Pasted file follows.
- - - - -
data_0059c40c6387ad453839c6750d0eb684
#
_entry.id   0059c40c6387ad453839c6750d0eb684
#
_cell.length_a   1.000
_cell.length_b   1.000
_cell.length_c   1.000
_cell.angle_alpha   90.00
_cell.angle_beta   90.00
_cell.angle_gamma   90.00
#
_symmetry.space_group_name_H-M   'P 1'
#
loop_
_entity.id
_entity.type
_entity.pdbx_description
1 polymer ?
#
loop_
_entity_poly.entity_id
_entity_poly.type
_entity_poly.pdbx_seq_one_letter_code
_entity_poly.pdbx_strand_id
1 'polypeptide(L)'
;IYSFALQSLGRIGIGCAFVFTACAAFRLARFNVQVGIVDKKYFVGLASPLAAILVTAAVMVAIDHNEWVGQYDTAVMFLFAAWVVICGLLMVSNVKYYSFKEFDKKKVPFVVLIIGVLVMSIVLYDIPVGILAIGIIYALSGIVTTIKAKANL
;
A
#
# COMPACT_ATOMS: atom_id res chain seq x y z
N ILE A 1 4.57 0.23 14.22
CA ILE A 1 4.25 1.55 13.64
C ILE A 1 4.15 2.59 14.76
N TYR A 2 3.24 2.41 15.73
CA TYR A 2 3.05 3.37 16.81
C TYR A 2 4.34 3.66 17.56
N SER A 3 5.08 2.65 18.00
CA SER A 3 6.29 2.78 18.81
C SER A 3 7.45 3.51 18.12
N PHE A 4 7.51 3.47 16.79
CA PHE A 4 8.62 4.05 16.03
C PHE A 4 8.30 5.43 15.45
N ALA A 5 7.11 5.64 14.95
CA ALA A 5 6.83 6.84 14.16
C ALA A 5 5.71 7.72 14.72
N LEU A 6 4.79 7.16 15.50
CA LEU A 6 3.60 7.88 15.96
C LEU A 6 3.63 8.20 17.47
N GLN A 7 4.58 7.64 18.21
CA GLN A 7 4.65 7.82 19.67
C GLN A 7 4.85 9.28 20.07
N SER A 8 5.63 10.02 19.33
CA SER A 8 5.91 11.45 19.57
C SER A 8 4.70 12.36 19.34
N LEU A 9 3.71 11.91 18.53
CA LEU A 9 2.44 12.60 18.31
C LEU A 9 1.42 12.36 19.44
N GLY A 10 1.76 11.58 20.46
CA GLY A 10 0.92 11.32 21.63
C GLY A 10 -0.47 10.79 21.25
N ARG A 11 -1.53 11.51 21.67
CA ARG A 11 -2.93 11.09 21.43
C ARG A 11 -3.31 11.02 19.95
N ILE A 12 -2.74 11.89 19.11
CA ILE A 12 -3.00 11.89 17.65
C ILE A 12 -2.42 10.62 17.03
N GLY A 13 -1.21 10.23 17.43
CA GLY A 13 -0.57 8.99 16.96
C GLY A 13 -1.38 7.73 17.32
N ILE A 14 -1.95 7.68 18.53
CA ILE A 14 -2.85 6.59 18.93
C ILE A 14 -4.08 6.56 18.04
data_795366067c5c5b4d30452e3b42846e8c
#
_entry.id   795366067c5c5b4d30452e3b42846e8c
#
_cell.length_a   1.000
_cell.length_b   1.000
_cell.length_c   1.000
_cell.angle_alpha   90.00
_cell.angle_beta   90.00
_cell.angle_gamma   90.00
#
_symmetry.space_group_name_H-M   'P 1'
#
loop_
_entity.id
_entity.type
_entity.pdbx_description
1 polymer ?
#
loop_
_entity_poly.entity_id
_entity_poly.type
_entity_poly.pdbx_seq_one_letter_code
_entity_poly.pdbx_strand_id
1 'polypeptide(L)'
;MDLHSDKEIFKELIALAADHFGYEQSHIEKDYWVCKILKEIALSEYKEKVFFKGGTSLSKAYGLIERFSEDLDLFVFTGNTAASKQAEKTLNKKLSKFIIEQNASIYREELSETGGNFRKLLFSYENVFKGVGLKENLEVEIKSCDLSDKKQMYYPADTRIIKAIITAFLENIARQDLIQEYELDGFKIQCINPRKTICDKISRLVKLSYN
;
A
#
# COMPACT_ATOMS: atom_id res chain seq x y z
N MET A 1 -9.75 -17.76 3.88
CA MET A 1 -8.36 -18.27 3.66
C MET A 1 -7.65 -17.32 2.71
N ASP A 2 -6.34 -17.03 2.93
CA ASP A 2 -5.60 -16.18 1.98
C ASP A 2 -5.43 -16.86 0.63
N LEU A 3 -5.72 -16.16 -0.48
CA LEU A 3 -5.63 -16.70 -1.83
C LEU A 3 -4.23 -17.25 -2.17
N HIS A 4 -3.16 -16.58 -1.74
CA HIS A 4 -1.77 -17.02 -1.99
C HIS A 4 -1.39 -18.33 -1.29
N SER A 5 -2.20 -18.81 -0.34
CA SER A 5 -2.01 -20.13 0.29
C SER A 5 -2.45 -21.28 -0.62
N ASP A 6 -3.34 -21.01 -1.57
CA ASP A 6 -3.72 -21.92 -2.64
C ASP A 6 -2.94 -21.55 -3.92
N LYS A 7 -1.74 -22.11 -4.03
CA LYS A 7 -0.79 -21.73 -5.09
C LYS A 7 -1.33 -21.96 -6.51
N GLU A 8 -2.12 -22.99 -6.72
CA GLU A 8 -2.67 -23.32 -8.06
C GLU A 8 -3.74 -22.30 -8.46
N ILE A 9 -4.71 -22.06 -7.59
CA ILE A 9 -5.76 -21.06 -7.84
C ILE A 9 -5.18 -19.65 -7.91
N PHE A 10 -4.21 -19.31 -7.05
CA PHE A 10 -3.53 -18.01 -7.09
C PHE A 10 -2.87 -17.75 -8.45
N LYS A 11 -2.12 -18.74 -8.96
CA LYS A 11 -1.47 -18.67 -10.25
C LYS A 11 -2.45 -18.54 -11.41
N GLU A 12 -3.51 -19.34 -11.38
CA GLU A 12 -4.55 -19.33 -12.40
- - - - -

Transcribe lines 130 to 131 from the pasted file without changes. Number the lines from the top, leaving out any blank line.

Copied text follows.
N PHE A 10 -4.21 -19.31 -7.05
CA PHE A 10 -3.53 -18.01 -7.09